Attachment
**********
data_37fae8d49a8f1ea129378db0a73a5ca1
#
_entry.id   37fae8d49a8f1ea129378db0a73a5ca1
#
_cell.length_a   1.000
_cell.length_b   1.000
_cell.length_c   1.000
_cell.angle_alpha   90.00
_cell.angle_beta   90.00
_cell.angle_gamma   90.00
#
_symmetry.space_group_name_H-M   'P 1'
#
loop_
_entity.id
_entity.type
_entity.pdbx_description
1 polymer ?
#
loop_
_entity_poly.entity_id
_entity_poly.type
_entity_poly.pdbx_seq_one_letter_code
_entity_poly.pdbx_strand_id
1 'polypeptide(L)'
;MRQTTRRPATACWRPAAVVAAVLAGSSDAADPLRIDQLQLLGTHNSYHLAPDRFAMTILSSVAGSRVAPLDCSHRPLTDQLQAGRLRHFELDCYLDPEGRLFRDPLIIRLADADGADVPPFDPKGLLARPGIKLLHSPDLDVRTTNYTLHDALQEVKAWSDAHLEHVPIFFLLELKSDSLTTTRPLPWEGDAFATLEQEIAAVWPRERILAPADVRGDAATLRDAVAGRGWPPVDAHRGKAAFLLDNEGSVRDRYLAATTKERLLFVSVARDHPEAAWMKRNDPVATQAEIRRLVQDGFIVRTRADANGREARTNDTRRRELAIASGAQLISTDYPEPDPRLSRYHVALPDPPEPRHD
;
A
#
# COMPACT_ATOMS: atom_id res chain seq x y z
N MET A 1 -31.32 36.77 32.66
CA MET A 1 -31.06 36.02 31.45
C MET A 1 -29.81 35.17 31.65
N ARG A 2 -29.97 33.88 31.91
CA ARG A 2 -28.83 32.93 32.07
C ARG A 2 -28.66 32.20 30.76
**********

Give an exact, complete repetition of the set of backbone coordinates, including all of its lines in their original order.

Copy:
data_37fae8d49a8f1ea129378db0a73a5ca1
#
_entry.id   37fae8d49a8f1ea129378db0a73a5ca1
#
_cell.length_a   1.000
_cell.length_b   1.000
_cell.length_c   1.000
_cell.angle_alpha   90.00
_cell.angle_beta   90.00
_cell.angle_gamma   90.00
#
_symmetry.space_group_name_H-M   'P 1'
#
loop_
_entity.id
_entity.type
_entity.pdbx_description
1 polymer ?
#
loop_
_entity_poly.entity_id
_entity_poly.type
_entity_poly.pdbx_seq_one_letter_code
_entity_poly.pdbx_strand_id
1 'polypeptide(L)'
;MRQTTRRPATACWRPAAVVAAVLAGSSDAADPLRIDQLQLLGTHNSYHLAPDRFAMTILSSVAGSRVAPLDCSHRPLTDQLQAGRLRHFELDCYLDPEGRLFRDPLIIRLADADGADVPPFDPKGLLARPGIKLLHSPDLDVRTTNYTLHDALQEVKAWSDAHLEHVPIFFLLELKSDSLTTTRPLPWEGDAFATLEQEIAAVWPRERILAPADVRGDAATLRDAVAGRGWPPVDAHRGKAAFLLDNEGSVRDRYLAATTKERLLFVSVARDHPEAAWMKRNDPVATQAEIRRLVQDGFIVRTRADANGREARTNDTRRRELAIASGAQLISTDYPEPDPRLSRYHVALPDPPEPRHD
;
A
#
# COMPACT_ATOMS: atom_id res chain seq x y z
N MET A 1 -31.32 36.77 32.66
CA MET A 1 -31.06 36.02 31.45
C MET A 1 -29.81 35.17 31.65
N ARG A 2 -29.97 33.88 31.91
CA ARG A 2 -28.83 32.93 32.07
C ARG A 2 -28.66 32.20 30.76